The best advice is to get stuck in. Pick one data source and run with it, making sure to compare it to others and ask if the data makes sense given what you know about your customers. There are always discrepancies between data sources which in theory should report the same numbers: in my experience, this is a kind of law of all data analytics, so you need to get used to it. Use these differences to help you validate your sources, understand why differences might arise, and just accept that there is an acceptable level of difference – say 2-3%.

In data analytics, as in life, you must not let perfect be the enemy of the good. Be wary of the massive data technology project which promises to link all data together in one big data lake and thereby solve your challenges. Bad data plus more bad data does not equal good data. Face up to your terrible data quality, and tackle the ugliest issues head-on. If you ignore the problem, it can only get worse and you will continue to struggle forwards in the dark.

Gabriel Hughes PhD


Can we help unlock the value of your analytics and marketing data? Metageni is a London UK based marketing analytics and optimisation company offering support for developing in-house capabilities.

Please email us at hello@metageni.com

Your attribution model is unique

‘What attribution model should we use?’ is now a question being asked not just by marketing analysts, but by the CMO and even the CDO, CFO and CEO.

It would be fantastic if there was a simple formula to answer that question but of course, life is never so easy. Here are some simple guidelines you can follow to help you answer this question.

Differences in attribution reflect differences in your business

If your business offers a higher value considered purchase, like a holiday or a financial product, then you should expect a longer more complex research to purchase journey, and therefore a higher value given to the earlier touch points. This means attribution models with longer ‘look back’ windows and rules favouring earlier clicks.

If your product is in an especially competitive market, with lots of similar alternatives available to your customers, then you need to focus on the research and comparison phase, again valuing earlier clicks, and thinking about how to address the cross-device attribution challenge. Users who shop around research on their phones and tablets, and flip through several options, before settling on their final choice. Your product needs to be part of that journey so if you are to have a chance of being selected then leaving it all to the last click is leaving it too late.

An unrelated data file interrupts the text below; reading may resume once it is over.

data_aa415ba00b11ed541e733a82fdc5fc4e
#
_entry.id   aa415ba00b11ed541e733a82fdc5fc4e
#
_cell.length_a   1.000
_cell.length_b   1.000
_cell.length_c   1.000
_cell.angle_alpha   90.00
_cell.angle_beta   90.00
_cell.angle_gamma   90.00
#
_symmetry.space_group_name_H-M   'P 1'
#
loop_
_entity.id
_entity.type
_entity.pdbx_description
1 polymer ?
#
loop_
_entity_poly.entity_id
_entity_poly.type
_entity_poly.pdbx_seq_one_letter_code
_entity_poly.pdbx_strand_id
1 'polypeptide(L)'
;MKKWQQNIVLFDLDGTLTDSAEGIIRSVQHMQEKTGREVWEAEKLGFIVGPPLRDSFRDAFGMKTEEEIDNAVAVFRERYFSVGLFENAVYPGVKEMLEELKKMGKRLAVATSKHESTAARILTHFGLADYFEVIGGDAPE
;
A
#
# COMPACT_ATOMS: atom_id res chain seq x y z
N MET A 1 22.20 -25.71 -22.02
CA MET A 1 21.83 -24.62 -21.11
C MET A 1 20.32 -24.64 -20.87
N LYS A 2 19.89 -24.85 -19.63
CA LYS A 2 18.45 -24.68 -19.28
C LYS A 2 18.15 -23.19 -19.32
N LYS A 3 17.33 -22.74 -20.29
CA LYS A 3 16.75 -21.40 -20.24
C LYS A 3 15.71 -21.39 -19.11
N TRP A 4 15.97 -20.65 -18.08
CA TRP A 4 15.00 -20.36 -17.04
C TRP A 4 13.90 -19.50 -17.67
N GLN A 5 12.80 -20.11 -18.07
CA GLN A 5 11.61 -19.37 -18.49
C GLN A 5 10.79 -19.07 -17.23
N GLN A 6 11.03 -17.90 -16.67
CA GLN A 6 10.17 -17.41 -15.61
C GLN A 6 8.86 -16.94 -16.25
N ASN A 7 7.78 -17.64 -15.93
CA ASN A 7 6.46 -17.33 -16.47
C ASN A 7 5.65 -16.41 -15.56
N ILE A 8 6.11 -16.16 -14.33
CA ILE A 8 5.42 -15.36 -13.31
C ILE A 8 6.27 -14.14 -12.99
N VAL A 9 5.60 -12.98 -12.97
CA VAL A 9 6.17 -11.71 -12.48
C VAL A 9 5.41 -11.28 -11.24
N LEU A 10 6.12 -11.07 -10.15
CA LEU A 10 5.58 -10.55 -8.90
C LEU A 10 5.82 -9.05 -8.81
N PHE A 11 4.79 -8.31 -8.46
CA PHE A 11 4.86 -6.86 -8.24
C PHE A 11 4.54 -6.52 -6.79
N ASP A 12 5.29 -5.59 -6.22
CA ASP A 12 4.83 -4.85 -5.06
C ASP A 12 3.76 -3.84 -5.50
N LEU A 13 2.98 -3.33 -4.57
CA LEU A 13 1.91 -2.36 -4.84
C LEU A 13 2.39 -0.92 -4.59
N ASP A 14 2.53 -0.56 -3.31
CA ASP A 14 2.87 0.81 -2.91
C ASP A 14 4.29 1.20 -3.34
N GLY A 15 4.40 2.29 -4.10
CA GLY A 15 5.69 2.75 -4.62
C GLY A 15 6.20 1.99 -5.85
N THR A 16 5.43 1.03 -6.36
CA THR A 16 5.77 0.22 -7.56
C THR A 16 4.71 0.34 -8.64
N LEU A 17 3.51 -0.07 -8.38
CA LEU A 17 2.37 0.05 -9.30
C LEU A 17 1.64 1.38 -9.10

If your business relies heavily on repeat custom, then you should attach higher attributed value to new customer acquisition and retention, exploring a cautious application of lifetime value. You cannot assume customers will stay loyal without work, but a repeat purchase is almost always easier and less costly to achieve than the first one.  

Do you have a diverse portfolio of different products, targeting different customer needs and with a wide range of price points? In this case, you may need different models for different product categories. It sounds complex, but if you think about it makes no sense to treat the buyer of (say) an expensive hi-fi system the same as the buyer of a replacement phone charger. Different customers also behave in different ways. Customer segmentation should therefore map on to differences in marketing attribution.

Is your market heavily driven by brand perception and do you invest in TV, outdoor or print? In this case, you will need to explore how to link above the line analysis to your digital attribution.

And so, it goes on…. The truth is, each business is unique, with unique complexity around the product offer, their customers, how they engage, and the value of each sale. The only way to address the uniqueness of your business is to develop appropriate unique attribution models.

Incorporate these unique features into your model

Once you accept that your attribution challenge and therefore your attribution model is unique, everything becomes easier. For example, instead of plugging into a standard tag or data collection framework, you can leverage the special and unique features of your data as inputs into your model.

You can structure your attribution model to reflect the different customer journeys that you see for each customer segment and product group. As you learn more and more about your customer journeys, your data-driven modelling can adapt.

At Metageni we believe a customised data-driven approach unique to your business is the only way to get to grips with this complex business challenge and turn it into opportunities to increase marketing efficiencies and grow sales. You will not look back!

Gabriel Hughes PhD


Can we help you with your custom attribution model? We collaborate with our clients’ organisations, helping marketing & data science teams create integrated on & offline investment analytics solutions for optimising sales growth.

Please email us at hello@metageni.com